The Art of Moderation

Moderation should be considered an art and skill that everyone should learn to master.  Moderation may be viewed as something similar to average and many people striving to be better may completely jump over middle ground and land at the extreme.

The question becomes why go to extremes, when middle ground will get you anywhere you want to be?

When reading nutrition information the internet is a breeding ground for incorrect information.  It truly is amazing how much information is on the web, but sorting through the wrong information and getting the right information is a very difficult and time consuming task.

Many times people showing that certain things are harmful TAKE THINGS TO EXTREMES.  For example, coffee in moderation is good for you, but 20 cups a day is not. Moderate drinkers (2-3 drinks a day) live longer than nondrinkers and alcoholics. A 20% calorie deficit is healthy, but some seem to think that eating zero calories will bring better results (not exactly).  It seems that every time someone says something is bad or good for you, they take an extreme example that is completely out of context.

Even gluten, which might as well be called the devil, is fine for most people without celiac disease in moderate amounts. Yes it can cause bloating and GI distress, but a little bit is unlikely to affect most people.  The same goes for sugar, salt and almost everything.  A lot will cause trouble, but in moderation these are healthy to eat and are actually healthier for someone than going to extremes and cutting out all sources.

There is one example online of an underweight man that went on a variety of elimination diets. Elimination diets are diets that try to exclude certain foods from being eaten for health reasons.  This man jumped from diet to diet and eliminated almost all sources of foods until he was eating grass-fed beef, sweet potatoes and green beans at every meal (that’s it).  Eventually his health got so bad he gave up entirely and went on a diet of pizza and beer and basically ate whatever he desired with no restrictions.  2 months later his health was completely restored.  When the doctor asked him what magical elimination diet he tried to achieve this health, the man replied the pizza and beer diet.  The doctor was of course dumbfounded, but the point is this man ate like a normal human being and trying to be EXTREMELY HEALTHY actually harmed his health.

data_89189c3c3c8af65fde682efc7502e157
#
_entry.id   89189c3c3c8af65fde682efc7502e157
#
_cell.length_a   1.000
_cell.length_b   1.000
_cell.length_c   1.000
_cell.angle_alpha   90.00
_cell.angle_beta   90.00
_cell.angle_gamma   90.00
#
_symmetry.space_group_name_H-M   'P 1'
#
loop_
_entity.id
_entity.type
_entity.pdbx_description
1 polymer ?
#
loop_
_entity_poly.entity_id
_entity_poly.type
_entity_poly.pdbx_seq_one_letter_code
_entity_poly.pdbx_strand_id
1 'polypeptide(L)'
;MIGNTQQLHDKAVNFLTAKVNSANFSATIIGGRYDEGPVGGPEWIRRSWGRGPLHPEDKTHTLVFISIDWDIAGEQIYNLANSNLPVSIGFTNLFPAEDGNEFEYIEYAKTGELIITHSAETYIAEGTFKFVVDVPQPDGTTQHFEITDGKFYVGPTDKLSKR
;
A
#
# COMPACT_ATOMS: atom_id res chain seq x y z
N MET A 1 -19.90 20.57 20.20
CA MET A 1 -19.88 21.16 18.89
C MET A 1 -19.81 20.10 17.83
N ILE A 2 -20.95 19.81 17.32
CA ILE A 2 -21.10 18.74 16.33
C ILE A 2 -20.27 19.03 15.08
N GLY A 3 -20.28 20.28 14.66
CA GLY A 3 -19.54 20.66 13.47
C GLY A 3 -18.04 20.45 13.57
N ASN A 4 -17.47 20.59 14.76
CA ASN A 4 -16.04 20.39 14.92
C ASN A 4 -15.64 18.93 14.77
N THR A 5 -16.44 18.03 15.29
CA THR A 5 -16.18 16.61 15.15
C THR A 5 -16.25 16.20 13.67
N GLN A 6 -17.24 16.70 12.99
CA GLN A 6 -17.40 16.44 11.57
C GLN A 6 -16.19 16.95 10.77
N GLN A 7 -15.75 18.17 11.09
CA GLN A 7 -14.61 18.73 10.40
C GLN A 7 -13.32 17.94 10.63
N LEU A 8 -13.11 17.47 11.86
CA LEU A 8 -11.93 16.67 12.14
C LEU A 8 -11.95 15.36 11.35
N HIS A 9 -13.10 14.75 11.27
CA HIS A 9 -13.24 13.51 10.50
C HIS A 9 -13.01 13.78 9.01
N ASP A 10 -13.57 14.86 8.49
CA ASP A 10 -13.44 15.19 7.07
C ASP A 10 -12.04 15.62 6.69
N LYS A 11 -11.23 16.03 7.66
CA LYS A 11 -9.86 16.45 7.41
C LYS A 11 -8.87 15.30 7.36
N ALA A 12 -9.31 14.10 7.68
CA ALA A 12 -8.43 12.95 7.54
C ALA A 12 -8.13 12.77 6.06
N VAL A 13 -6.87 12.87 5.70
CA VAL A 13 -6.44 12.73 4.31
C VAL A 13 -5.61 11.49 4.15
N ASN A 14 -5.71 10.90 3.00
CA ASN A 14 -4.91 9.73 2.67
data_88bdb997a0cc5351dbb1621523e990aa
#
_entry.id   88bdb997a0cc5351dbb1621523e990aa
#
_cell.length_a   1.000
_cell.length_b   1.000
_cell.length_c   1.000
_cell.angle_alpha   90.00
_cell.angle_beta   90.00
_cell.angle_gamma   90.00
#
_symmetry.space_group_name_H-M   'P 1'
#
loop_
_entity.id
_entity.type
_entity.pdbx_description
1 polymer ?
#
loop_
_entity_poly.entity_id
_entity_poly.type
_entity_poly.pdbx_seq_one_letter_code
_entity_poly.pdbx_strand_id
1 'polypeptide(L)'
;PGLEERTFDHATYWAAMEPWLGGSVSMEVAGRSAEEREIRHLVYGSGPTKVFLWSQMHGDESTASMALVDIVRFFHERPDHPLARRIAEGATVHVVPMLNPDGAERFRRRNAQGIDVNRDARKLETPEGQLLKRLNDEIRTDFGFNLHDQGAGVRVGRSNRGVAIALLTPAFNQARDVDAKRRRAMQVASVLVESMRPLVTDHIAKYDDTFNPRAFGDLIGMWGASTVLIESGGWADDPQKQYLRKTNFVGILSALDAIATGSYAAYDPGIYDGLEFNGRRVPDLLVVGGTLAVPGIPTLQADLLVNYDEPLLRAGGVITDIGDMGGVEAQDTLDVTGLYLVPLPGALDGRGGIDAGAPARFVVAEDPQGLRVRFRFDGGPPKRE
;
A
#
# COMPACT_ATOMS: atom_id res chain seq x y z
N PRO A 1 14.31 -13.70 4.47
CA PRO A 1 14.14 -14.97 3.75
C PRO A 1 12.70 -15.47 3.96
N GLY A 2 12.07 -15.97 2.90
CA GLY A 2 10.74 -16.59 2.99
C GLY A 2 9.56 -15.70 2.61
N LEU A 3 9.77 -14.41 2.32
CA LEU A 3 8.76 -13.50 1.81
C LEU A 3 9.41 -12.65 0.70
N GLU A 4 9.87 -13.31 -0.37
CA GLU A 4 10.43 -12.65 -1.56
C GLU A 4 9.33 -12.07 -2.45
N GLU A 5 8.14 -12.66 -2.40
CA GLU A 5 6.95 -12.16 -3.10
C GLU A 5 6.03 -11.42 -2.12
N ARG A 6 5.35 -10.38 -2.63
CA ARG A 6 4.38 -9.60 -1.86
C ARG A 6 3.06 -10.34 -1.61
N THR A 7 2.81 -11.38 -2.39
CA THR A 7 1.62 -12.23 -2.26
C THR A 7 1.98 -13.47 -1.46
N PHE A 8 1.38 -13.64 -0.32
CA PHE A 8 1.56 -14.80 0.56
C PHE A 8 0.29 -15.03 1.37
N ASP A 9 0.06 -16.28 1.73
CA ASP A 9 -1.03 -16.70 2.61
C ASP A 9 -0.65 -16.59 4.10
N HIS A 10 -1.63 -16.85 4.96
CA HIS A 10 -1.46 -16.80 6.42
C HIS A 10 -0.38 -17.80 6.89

Examples like this can be applied to many more cases in almost every scenario, not just nutrition.  As I stated with alcohol all the research showing the negatives of alcohol are on binge drinking.  Most people I know don’t binge drink every night, yet someone reading the research might fear one drink a night might harm their health because they were reading incorrectly applied information.

Missing middle ground and jumping to extremes can bring some pretty serious OCD (obsessive compulsive disorder).  This OCD comes from trying to be too perfect to maintain the extreme protocol and many go to extensive to measures to make sure nothing interferes it.

Moderation truly is an ART, that many need to learn to master.  There is such a place called middle ground and many people frequently miss it.  I’d argue some of the happiest people on Earth have found middle ground and learned to embrace moderation.  These people usually are sociable, non-stressed, don’t worry about every little detail and are generally enjoyable to be around.  They know the world isn’t perfect and neither are they so why try to be if you don’t need to be. Moderation tends to reduce stress and chronic elevations of cortisol as well. Chronic elevations of cortisol are one of the worst things a person can experience, because of the profound amount of stress it brings both psychologically and physiologically.

Bottom Line – Be a Moderate.

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